The state of Michigan is getting a $90 million boost for its COVID-19 vaccination efforts from the Centers for Disease Control and Prevention (CDC).
The CDC announced Tuesday it has awarded Michigan $90,239,771 to support local efforts to increase vaccine uptake. The money is aiming to support programs and ensure greater equity and access to the vaccine by those disproportionately affected by SARS-CoV-2, the virus that causes COVID-19, the CDC said.
“We are doing everything we can to expand access to vaccinations,” reads a statement from CDC Director Rochelle P. Walensky, MD, MPH. “Millions of Americans are getting vaccinated every day, but we need to ensure that we are reaching those in the communities hit hardest by this pandemic. This investment will support state and local health departments and community-based organizations as they work on the frontlines to increase vaccine access, acceptance, and uptake.”
According to the CDC:
- 75% of the total funding must focus on specific programs and initiatives intended to increase vaccine access, acceptance, and uptake among racial and ethnic minority communities; and,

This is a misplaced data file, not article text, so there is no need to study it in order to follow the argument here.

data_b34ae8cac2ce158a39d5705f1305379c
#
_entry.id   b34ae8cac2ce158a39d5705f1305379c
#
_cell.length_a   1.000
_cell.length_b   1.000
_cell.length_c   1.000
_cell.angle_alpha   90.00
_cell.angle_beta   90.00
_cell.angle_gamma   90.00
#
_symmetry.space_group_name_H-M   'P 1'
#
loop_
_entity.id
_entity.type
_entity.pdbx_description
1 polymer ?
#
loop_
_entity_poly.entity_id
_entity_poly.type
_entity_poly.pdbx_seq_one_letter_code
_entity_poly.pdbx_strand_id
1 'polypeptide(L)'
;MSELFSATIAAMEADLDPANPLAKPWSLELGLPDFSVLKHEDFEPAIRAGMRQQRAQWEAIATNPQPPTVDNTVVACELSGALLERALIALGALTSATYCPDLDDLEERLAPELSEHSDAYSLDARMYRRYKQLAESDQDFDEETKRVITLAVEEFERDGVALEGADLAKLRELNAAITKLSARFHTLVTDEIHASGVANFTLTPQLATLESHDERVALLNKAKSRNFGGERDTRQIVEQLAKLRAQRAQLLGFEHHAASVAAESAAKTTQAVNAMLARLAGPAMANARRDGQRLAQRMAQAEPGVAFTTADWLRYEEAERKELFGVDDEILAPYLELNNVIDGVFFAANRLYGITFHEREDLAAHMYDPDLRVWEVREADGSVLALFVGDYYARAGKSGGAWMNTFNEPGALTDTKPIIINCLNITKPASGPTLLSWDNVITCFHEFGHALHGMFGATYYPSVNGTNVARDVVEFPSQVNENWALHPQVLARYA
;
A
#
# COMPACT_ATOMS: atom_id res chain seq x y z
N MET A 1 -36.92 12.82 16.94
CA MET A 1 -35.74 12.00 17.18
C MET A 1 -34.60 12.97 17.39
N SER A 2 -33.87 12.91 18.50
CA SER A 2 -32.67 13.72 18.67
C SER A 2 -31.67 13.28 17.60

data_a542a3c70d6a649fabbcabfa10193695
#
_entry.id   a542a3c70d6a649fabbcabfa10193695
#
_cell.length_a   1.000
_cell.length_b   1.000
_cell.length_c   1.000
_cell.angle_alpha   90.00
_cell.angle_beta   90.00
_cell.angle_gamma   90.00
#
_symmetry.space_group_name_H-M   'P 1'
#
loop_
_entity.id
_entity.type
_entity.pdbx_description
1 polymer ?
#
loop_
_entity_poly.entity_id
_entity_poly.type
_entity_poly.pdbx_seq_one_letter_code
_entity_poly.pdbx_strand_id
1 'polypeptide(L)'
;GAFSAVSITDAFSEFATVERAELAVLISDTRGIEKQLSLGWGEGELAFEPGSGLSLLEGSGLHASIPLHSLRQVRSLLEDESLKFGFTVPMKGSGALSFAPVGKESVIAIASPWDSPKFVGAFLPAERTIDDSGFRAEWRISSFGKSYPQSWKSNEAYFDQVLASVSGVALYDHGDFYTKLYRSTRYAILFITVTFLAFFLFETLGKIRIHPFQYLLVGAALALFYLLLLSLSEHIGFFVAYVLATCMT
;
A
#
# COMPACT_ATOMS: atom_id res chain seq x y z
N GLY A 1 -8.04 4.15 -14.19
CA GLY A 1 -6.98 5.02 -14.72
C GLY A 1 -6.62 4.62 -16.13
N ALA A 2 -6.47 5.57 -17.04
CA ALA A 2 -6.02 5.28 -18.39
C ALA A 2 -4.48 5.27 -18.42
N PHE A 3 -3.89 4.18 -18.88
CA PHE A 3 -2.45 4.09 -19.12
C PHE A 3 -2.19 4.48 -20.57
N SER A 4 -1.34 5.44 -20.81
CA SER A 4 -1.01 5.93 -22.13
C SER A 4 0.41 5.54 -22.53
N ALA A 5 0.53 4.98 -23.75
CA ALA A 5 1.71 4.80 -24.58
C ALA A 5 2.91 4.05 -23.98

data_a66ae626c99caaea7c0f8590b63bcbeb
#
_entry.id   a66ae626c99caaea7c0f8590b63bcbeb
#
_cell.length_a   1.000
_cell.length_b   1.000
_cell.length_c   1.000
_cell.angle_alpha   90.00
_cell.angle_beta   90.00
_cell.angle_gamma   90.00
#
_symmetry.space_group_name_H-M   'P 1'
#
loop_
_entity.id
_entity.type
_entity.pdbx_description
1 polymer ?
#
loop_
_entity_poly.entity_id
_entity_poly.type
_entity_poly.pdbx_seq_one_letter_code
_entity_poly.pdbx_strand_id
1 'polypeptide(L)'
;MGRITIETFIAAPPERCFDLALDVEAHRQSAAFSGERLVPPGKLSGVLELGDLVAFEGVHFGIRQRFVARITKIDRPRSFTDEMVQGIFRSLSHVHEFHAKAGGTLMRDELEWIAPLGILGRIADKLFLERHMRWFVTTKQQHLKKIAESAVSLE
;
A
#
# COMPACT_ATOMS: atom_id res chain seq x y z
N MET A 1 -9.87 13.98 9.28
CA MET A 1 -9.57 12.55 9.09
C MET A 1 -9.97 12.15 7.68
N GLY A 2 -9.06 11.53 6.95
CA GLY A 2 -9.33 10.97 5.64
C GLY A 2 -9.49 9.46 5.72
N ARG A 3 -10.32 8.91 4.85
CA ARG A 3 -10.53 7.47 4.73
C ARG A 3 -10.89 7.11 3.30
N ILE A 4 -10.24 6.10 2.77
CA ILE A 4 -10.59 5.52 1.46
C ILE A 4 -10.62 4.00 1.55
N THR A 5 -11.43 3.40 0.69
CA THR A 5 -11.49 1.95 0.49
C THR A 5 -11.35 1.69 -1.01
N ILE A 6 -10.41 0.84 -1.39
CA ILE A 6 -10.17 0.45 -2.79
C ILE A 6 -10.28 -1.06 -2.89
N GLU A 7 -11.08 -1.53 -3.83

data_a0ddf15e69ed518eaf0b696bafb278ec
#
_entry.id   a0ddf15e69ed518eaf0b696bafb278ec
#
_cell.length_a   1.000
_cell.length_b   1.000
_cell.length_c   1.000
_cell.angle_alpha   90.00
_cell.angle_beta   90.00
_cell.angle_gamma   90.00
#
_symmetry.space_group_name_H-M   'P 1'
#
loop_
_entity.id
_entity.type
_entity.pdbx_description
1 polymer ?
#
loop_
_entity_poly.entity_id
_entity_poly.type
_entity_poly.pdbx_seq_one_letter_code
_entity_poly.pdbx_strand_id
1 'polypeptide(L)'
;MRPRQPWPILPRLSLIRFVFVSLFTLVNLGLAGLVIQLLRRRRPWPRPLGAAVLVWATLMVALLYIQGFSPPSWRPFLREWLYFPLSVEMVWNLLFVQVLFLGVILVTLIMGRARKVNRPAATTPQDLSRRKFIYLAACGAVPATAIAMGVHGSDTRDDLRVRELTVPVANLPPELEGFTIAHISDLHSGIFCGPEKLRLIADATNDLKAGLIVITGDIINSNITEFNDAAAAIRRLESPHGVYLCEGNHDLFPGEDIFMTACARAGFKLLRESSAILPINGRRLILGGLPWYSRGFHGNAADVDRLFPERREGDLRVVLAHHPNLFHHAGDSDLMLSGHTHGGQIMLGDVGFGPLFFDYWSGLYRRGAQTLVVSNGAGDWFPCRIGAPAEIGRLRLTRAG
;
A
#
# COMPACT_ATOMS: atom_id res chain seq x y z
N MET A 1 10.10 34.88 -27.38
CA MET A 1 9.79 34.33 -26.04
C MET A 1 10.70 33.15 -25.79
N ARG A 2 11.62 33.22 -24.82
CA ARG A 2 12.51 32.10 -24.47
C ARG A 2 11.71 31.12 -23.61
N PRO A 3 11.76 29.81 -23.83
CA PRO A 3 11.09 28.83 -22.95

- 60% must go to support local health departments, community-based organizations, and community health centers.
The CDC offers these examples of what this funding could be used for:
- Identify and train trusted members of the community to conduct door-to-door outreach to raise awareness about COVID-19 vaccines and help individuals sign up for appointments.
- Support hiring community health workers who perform culturally-competent bilingual health outreach so they can provide people who are receiving care with the information they need to get a free vaccination.
The award is part of $3 billion in funding that CDC has granted to 64 jurisdictions to bolster broad-based vaccine distribution, access, and administration efforts. The funding was made available by the American Rescue Plan and the Coronavirus Response and Relief Supplemental Appropriations Act.